Case Studies of Parent Pledge Movements Involving Political Support
There was very little available information explicitly stating student movement influence on parental political action. However, I was able to find three case studies where students under 18 lead political movements that strongly influenced their communities as well as placed pressure on government leaders.
1964: Mississippi Freedom Schools
During the Civil Rights Movement, activists established Freedom Schools to empower black students. In Mississippi, at least 41 schools operated in the summer of 1964, with 2,500 to 3,000 students mostly concentrated between the ages of 10 and 18. At least 14 schools published their own newsletters that were distributed throughout their local communities and filled with articles from students "who challenged their elders into action and resolved to fight for equality the rest of their lives."
Attendance at the Freedom Schools was entirely voluntary, and thus a political act itself, but students went further to become activists and leaders. They attended meetings, canvassed for voters, and wrote letters to government leaders like the Mississippi governor and President Johnson. They developed a program to help adults register to vote, participated in protest marches, organized sit-ins, and eventually guided the direction of local protests.
1968: East Los Angeles Walkouts
In March 1968 East Los Angeles, over 1,000 Latino high school students staged walkouts in the Los Angeles Unified School District to protest educational neglect, igniting a protest that spread to 15 schools.
These students were outraged by a school environment that encouraged and expected dropouts, offered a majority of shop classes with little focus on academics and with apathetic teachers, failed to provide college advice or encouragement, ignored Mexican-American culture and history, and had overcrowded, neglected facilities.
After a week of protests, the school board agreed to meet with the students, parents, and teachers, but used lack of funding as an excuse for the terrible educational conditions. Students continued their protest, and a teacher was fired for his involvement while 13 students were charged with "conspiracy to disturb the peace." The students staged sit-ins at the district office and the teacher was reinstated and the charges dropped.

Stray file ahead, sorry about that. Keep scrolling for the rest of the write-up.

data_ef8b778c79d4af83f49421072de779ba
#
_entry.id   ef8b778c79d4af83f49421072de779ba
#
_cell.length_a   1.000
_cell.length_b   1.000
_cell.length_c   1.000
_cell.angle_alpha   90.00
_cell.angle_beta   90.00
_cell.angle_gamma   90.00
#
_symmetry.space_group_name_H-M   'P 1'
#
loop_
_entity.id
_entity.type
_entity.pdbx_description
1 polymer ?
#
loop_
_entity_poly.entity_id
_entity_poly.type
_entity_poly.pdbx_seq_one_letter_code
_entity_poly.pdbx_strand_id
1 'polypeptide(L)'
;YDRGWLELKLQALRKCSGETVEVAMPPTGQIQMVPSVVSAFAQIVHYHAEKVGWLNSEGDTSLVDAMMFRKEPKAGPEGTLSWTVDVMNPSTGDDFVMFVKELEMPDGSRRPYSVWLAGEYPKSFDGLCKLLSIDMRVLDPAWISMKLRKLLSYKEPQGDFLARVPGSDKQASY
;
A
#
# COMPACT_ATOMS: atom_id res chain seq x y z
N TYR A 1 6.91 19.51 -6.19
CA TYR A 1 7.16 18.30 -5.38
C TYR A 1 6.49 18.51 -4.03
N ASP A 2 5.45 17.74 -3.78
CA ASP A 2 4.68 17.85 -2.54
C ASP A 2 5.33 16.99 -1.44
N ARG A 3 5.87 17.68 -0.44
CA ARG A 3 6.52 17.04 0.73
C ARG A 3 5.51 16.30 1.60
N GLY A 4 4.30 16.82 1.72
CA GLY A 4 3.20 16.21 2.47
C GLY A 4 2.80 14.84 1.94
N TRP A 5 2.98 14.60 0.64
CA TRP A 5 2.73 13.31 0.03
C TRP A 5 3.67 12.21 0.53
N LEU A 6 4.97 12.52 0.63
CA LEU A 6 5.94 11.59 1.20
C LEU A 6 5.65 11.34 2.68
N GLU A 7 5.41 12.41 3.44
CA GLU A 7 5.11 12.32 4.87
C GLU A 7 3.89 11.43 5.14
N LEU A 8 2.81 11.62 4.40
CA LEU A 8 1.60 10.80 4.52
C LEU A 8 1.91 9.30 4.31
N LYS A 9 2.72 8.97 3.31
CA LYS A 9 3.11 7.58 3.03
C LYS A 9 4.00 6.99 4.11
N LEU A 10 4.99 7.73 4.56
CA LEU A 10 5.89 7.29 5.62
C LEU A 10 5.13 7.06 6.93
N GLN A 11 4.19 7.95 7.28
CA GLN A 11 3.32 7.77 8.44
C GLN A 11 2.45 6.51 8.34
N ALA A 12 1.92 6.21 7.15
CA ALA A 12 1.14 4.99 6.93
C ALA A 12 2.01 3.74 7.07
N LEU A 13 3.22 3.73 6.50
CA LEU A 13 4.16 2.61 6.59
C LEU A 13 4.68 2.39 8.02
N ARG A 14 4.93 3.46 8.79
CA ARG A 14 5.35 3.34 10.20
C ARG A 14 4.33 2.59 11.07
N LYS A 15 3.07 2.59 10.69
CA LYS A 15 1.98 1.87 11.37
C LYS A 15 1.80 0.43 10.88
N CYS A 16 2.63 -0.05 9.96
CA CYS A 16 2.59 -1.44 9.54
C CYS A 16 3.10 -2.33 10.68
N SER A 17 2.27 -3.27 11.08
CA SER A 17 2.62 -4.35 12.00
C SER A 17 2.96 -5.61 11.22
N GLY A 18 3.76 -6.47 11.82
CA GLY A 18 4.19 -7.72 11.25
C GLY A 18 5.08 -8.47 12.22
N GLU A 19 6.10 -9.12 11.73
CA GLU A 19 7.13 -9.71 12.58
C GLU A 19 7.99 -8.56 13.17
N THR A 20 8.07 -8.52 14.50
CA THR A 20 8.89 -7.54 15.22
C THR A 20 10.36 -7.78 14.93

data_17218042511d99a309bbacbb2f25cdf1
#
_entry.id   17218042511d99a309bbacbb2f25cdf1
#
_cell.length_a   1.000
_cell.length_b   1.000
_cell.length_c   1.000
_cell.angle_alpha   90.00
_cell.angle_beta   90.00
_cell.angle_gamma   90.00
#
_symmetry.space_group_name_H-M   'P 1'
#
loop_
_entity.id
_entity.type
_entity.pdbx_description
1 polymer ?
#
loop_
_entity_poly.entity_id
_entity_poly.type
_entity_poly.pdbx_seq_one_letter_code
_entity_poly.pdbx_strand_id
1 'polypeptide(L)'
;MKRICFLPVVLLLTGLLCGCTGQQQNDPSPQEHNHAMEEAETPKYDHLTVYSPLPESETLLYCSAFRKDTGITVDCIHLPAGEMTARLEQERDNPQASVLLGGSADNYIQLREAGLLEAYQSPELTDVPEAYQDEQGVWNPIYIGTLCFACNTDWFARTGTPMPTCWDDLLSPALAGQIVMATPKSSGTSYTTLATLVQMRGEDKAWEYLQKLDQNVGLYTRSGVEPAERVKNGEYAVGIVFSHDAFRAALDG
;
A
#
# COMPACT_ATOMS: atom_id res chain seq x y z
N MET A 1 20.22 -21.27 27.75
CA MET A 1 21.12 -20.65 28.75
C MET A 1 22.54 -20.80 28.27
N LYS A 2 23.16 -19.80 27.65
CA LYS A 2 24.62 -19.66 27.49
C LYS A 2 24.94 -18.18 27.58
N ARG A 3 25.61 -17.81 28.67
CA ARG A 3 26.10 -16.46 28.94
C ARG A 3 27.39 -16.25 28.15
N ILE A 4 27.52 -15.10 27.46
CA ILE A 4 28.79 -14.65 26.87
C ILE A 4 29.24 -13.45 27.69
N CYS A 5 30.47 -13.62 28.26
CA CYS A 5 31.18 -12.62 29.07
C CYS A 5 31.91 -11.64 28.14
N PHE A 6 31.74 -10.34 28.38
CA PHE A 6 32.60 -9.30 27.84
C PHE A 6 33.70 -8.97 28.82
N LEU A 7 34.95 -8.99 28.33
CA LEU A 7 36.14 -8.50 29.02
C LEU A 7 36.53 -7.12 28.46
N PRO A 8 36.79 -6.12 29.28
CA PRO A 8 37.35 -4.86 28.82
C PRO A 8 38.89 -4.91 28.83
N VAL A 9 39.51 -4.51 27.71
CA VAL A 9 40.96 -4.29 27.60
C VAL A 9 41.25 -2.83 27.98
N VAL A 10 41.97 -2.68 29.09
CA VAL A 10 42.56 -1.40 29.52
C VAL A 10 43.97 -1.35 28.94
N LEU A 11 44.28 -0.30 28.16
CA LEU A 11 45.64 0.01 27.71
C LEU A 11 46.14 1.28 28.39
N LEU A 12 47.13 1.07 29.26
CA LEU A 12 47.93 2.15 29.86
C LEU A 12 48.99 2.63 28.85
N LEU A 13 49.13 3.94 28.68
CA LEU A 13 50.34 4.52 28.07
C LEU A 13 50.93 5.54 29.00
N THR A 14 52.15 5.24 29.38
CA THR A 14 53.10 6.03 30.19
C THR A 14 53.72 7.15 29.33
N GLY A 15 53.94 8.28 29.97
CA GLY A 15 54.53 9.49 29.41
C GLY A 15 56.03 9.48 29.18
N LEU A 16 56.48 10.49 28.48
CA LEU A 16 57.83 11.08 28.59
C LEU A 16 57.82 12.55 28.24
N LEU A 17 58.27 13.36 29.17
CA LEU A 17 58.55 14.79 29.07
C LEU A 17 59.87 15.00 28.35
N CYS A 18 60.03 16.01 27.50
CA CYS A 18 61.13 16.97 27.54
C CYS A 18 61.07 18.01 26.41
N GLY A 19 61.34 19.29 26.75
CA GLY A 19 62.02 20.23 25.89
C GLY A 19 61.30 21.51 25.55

Other teachers found it a "soul-searching time." One teacher, Gerald Richer, said, ""We didn't expect (Latino students) to go to college. But the walkouts changed the expectations of teachers. We re-evaluated ourselves." Another teacher, Ray Ceniceroz, said, "We feel disturbed and ashamed that these kids are carrying out our fight. We should have been fighting for these things as teachers and as a community."
2010: United We Dream
In 2010, the DREAM Act movement was a national youth-led grassroots movement mobilized by undocumented immigrant youth activists (DREAMers.)
Through the efforts of these young activists (many as young as high schoolers) to change racist stereotypes and propaganda about immigration by creating a narrative humanizing immigrants and by staging protests, the decade-old DREAM Act reached Congress for the first time in 2010.
The United We DREAM organization, a national network of youth-led immigrant rights organizations, placed enormous pressure on senators through actions like 77,000 phone calls to senators in a day.
Youths sat-in at senators' offices, staged hunger strikes, and organized public demonstrations, gaining the attention and support from government officials like Sen. Kay Bailey Hutchison and Rep. Luis Gutierrez.
They also came forward and publicly identified themselves, risking deportation and criminal charges, but also putting a "public face to their suffering" and creating a culture shift in immigrant communities to inspire others to come forward as well.
These case studies are a part of a long history of youth activism in the US that affected their communities and society, politically and socially.